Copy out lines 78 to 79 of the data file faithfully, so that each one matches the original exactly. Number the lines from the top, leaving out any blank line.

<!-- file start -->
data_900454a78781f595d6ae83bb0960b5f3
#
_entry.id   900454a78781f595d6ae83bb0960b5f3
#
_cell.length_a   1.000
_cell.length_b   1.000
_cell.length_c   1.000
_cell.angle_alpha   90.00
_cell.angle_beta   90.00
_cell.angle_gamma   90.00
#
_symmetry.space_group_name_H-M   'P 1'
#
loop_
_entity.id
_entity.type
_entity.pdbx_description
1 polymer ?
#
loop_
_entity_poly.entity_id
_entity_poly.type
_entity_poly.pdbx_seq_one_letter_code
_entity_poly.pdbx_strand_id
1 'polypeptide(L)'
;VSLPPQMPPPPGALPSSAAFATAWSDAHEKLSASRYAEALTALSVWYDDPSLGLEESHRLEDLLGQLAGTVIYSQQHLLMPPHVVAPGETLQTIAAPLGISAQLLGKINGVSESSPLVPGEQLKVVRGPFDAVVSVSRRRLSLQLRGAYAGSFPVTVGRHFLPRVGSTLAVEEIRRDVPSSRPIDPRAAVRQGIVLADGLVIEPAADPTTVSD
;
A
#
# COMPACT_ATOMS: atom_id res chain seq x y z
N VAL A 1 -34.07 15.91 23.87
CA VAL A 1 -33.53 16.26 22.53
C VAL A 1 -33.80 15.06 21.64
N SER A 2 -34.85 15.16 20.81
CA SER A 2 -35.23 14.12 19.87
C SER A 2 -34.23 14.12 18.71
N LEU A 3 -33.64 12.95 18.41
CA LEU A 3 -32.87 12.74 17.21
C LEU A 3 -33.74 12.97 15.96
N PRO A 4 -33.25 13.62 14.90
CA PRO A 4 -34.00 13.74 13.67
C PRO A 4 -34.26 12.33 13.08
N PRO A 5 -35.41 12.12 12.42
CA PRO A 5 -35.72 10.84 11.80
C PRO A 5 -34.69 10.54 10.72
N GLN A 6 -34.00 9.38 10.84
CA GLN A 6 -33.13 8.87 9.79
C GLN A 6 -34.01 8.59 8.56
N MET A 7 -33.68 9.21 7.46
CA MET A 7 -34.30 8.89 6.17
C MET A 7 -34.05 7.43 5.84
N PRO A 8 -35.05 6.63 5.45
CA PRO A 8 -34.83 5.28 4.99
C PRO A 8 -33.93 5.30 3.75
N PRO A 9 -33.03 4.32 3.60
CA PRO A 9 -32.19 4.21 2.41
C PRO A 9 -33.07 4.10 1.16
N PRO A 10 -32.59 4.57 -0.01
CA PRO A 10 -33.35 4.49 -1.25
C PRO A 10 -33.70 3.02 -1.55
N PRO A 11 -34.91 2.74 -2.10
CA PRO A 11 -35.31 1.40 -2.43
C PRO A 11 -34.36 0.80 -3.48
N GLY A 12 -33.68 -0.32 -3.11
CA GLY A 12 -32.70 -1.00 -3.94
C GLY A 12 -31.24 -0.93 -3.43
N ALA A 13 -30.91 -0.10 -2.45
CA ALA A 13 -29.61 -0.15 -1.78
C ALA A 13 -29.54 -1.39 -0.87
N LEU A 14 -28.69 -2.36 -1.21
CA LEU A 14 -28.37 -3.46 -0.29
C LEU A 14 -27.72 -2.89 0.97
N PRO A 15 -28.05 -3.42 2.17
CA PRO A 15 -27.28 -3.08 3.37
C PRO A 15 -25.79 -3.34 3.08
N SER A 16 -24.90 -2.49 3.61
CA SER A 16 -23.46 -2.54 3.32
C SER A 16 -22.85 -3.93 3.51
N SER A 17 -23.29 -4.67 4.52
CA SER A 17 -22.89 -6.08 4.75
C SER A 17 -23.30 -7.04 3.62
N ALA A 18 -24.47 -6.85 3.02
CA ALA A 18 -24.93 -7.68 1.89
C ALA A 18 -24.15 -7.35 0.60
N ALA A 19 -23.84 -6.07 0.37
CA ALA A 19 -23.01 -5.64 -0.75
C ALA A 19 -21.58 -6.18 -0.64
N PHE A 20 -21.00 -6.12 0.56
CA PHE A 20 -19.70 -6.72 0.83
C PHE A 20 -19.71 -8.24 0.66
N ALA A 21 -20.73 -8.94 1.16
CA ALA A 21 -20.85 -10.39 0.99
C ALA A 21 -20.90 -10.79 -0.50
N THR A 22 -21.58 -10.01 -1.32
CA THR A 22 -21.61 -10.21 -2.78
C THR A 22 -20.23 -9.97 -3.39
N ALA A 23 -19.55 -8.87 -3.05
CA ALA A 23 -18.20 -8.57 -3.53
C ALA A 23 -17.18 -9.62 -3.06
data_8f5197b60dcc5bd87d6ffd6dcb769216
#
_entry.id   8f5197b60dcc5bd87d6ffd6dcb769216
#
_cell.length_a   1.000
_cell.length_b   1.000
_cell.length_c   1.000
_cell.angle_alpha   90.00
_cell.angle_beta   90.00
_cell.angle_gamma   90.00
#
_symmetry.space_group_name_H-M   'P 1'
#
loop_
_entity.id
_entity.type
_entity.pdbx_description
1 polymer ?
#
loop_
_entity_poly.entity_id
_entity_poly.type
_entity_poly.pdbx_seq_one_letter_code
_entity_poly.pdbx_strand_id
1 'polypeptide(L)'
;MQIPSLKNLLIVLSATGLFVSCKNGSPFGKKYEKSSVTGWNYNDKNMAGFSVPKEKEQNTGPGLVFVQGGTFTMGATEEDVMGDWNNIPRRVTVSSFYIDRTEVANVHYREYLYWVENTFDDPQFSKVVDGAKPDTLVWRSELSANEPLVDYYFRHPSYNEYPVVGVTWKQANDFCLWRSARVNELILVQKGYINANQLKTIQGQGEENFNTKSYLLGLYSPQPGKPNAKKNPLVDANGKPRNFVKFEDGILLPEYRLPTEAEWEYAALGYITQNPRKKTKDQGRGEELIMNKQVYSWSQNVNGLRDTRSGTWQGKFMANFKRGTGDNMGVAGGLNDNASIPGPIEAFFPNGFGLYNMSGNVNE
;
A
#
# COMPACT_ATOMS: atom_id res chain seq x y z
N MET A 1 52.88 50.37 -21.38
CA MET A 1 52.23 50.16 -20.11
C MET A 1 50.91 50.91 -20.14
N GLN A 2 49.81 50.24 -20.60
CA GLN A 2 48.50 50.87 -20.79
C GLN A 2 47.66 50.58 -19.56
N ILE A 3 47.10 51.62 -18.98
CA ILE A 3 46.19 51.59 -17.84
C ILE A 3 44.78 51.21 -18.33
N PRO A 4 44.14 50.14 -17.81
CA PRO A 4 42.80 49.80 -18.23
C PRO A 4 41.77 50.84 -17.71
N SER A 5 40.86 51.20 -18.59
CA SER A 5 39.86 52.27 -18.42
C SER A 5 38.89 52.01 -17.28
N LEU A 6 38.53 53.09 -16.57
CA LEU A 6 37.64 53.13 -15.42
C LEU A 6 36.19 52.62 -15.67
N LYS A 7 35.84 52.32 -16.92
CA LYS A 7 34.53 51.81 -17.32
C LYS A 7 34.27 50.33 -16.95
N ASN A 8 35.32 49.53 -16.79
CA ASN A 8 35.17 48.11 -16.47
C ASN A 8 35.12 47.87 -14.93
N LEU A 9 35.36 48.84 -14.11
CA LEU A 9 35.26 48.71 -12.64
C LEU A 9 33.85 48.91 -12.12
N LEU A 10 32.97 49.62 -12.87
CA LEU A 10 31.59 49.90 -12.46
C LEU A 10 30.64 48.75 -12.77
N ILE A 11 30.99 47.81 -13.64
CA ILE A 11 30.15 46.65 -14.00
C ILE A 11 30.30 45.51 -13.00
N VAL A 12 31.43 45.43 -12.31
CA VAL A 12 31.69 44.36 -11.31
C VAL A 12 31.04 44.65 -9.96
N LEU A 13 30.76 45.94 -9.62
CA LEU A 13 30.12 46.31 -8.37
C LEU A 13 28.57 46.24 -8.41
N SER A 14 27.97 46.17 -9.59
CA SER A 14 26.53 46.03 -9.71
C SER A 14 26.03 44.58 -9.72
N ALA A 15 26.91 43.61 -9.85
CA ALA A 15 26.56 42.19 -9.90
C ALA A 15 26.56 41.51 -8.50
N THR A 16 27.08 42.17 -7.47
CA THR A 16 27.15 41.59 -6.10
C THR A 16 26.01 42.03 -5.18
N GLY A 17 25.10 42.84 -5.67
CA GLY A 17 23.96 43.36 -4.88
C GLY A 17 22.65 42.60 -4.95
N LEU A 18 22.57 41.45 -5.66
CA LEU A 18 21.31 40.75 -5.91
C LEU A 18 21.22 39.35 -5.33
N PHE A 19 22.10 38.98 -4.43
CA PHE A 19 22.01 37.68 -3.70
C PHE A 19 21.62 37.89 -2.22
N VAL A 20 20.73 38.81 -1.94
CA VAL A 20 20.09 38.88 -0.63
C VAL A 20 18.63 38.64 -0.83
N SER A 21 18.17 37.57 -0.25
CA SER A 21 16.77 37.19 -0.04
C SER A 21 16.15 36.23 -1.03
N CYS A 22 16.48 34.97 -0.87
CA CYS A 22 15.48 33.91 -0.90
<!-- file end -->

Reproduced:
C SER A 16 -22.85 -3.93 3.51
N SER A 17 -23.29 -4.67 4.52